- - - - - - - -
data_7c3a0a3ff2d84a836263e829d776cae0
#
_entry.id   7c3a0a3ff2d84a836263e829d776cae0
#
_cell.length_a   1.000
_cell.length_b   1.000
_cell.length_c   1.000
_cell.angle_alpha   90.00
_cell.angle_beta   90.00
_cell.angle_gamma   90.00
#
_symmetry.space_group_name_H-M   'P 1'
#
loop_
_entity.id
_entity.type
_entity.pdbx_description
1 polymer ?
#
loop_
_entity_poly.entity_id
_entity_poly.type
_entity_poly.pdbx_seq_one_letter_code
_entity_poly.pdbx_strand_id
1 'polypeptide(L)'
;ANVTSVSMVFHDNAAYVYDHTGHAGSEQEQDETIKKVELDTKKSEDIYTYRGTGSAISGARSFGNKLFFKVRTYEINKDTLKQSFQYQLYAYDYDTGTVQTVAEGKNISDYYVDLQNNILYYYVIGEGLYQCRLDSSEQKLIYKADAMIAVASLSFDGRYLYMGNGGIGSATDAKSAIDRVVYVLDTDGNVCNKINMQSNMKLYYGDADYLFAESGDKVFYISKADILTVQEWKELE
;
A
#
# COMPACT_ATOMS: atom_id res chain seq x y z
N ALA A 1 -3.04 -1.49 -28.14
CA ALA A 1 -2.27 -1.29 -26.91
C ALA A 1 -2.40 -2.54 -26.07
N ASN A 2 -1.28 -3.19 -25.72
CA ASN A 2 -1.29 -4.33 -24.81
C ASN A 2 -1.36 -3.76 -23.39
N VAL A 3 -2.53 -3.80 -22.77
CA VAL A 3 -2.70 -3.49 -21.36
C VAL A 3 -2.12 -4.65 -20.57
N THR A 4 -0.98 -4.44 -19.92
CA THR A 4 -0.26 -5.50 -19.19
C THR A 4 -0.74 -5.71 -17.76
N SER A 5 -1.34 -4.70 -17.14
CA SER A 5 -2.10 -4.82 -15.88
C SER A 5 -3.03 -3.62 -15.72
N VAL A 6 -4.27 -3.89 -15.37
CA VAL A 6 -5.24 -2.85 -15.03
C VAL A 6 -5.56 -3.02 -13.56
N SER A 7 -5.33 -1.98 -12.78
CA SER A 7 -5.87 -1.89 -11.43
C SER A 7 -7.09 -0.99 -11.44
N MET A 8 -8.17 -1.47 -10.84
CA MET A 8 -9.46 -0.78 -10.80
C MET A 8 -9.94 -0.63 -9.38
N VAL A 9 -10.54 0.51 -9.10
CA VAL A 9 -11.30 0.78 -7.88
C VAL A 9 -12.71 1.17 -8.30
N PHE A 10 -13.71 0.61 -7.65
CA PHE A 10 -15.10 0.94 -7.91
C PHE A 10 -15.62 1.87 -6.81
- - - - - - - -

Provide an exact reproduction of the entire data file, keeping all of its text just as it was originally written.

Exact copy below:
data_7c3a0a3ff2d84a836263e829d776cae0
#
_entry.id   7c3a0a3ff2d84a836263e829d776cae0
#
_cell.length_a   1.000
_cell.length_b   1.000
_cell.length_c   1.000
_cell.angle_alpha   90.00
_cell.angle_beta   90.00
_cell.angle_gamma   90.00
#
_symmetry.space_group_name_H-M   'P 1'
#
loop_
_entity.id
_entity.type
_entity.pdbx_description
1 polymer ?
#
loop_
_entity_poly.entity_id
_entity_poly.type
_entity_poly.pdbx_seq_one_letter_code
_entity_poly.pdbx_strand_id
1 'polypeptide(L)'
;ANVTSVSMVFHDNAAYVYDHTGHAGSEQEQDETIKKVELDTKKSEDIYTYRGTGSAISGARSFGNKLFFKVRTYEINKDTLKQSFQYQLYAYDYDTGTVQTVAEGKNISDYYVDLQNNILYYYVIGEGLYQCRLDSSEQKLIYKADAMIAVASLSFDGRYLYMGNGGIGSATDAKSAIDRVVYVLDTDGNVCNKINMQSNMKLYYGDADYLFAESGDKVFYISKADILTVQEWKELE
;
A
#
# COMPACT_ATOMS: atom_id res chain seq x y z
N ALA A 1 -3.04 -1.49 -28.14
CA ALA A 1 -2.27 -1.29 -26.91
C ALA A 1 -2.40 -2.54 -26.07
N ASN A 2 -1.28 -3.19 -25.72
CA ASN A 2 -1.29 -4.33 -24.81
C ASN A 2 -1.36 -3.76 -23.39
N VAL A 3 -2.53 -3.80 -22.77
CA VAL A 3 -2.70 -3.49 -21.36
C VAL A 3 -2.12 -4.65 -20.57
N THR A 4 -0.98 -4.44 -19.92
CA THR A 4 -0.26 -5.50 -19.19
C THR A 4 -0.74 -5.71 -17.76
N SER A 5 -1.34 -4.70 -17.14
CA SER A 5 -2.10 -4.82 -15.88
C SER A 5 -3.03 -3.62 -15.72
N VAL A 6 -4.27 -3.89 -15.37
CA VAL A 6 -5.24 -2.85 -15.03
C VAL A 6 -5.56 -3.02 -13.56
N SER A 7 -5.33 -1.98 -12.78
CA SER A 7 -5.87 -1.89 -11.43
C SER A 7 -7.09 -0.99 -11.44
N MET A 8 -8.17 -1.47 -10.84
CA MET A 8 -9.46 -0.78 -10.80
C MET A 8 -9.94 -0.63 -9.38
N VAL A 9 -10.54 0.51 -9.10
CA VAL A 9 -11.30 0.78 -7.88
C VAL A 9 -12.71 1.17 -8.30
N PHE A 10 -13.71 0.61 -7.65
CA PHE A 10 -15.10 0.94 -7.91
C PHE A 10 -15.62 1.87 -6.81